• Decorate with LED lights - they are up to 90 percent more energy-efficient than regular bulbs. Put them on a timer to further reduce electricity usage.

  • Trim last year's holiday cards to make this year's gift tags. Consider funky alternatives to wasteful wrapping paper - old maps, scraps of fabric or inexpensive tea towels.

  • "Treecycle" your Christmas tree. Rather than lying in a landfill, it will be ground into wood chips for mulch or outdoor uses. Check with your municipality for a drop-off centre or pickup service in your area.

And one more great idea that comes to my mind:

  • Send e-cards, rather than traditional greetings cards. You'll not only save some trees, but also help reduce carbon emissions to transport all those cards. Extra bonus - Donate the money you'll save on stamps and cards to a charity.

Wednesday, December 3, 2008

Under the Weather

Hot water, lemon and honey sooths a sore tummy What's worse than being sick without someone to look after you? Being sick in a hotel!

I am finally starting to feel healthy again after struggling for almost a week with the flu, and then a stomach bug. Half of this time was spent in a hotel, and I can assure you that the hotel bed is not near as comfortable as your own when you're up to your ears in used tissue.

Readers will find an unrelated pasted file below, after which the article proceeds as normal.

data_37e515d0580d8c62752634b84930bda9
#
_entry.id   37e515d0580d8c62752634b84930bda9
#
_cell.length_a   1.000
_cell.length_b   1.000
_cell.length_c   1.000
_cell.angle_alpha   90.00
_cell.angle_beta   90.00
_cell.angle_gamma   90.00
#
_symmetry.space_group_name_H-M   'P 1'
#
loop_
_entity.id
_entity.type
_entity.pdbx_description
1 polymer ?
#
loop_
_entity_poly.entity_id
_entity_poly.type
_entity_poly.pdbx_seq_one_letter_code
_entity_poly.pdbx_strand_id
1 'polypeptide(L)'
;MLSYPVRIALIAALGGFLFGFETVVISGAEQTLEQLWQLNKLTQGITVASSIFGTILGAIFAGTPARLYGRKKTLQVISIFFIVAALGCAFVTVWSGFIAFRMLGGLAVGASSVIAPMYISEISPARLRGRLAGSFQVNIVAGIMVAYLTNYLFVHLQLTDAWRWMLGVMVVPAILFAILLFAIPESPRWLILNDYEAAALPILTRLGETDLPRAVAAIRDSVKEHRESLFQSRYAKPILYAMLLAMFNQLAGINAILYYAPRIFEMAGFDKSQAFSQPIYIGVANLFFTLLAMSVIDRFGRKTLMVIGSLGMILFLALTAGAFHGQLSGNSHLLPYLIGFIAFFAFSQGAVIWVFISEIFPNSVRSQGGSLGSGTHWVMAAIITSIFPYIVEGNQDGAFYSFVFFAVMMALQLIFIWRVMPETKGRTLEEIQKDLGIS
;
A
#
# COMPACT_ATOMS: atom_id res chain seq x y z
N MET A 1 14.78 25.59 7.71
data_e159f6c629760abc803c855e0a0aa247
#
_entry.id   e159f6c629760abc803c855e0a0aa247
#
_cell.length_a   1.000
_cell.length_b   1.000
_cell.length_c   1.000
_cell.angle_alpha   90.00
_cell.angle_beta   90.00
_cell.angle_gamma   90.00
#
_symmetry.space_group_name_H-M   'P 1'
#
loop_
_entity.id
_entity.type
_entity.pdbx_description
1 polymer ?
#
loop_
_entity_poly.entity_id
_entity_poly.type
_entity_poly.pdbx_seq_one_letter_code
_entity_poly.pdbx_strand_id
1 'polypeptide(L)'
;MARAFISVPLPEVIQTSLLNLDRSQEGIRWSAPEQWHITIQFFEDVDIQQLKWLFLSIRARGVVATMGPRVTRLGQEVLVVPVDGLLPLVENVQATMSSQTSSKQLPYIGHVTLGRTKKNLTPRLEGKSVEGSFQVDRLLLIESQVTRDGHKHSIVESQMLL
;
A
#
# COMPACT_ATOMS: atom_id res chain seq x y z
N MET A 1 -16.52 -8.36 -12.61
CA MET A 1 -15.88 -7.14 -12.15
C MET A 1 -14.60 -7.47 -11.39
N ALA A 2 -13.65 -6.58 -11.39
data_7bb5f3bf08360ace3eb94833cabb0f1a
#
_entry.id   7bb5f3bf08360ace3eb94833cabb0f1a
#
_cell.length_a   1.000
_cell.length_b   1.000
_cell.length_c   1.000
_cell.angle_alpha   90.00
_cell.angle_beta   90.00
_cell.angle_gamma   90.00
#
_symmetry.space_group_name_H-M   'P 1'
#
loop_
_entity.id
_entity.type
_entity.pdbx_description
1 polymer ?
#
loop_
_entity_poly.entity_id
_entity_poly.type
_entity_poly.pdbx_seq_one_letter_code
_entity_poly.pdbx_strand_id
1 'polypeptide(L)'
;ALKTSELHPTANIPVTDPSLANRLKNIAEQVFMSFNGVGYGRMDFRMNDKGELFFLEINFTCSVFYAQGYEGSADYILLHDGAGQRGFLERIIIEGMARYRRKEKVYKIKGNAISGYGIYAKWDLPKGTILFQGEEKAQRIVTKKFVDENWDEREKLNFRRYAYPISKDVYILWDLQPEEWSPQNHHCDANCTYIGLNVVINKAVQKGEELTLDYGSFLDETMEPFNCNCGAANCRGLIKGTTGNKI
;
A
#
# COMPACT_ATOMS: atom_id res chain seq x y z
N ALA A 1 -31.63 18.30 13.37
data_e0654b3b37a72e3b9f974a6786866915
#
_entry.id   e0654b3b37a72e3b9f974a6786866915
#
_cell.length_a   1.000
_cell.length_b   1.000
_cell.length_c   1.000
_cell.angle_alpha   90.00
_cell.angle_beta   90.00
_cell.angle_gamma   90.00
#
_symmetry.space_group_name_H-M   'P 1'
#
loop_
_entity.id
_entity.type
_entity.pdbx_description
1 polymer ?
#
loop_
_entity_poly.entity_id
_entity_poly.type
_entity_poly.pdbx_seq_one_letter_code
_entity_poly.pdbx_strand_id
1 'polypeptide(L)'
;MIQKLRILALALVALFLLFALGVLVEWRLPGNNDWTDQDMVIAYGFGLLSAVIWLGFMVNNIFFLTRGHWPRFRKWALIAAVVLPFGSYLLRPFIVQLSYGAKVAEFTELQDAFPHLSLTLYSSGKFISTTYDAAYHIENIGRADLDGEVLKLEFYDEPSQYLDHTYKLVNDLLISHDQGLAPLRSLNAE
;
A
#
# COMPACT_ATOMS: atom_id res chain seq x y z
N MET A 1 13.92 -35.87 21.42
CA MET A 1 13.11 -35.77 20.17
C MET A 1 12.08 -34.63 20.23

At least my room had a coffee maker, which I used repeatedly to boil hot water for tea.

Once I got back home, my favourite remedy? Hot water, lemon juice and honey! Paired with warm socks, my own bed and a homemade afghan at my feet, and I have almost recovered. Now to clean up the mess after days of neglect...


Monday, December 1, 2008

I've Got the Spirit - and I'm Looking for the Home With TOO MUCH!

My House Lit Up for Christmas 2007 The first day of December, and I have had the festive spirit for a few weeks now. Brought on by row after row of poinsettias at the grocery store and brightly lit Christmas trees in the windows of eager homeowners. I even passed a Santa Claus waving at traffic on the highway yesterday (perhaps trying to coax them to buy a Christmas tree?)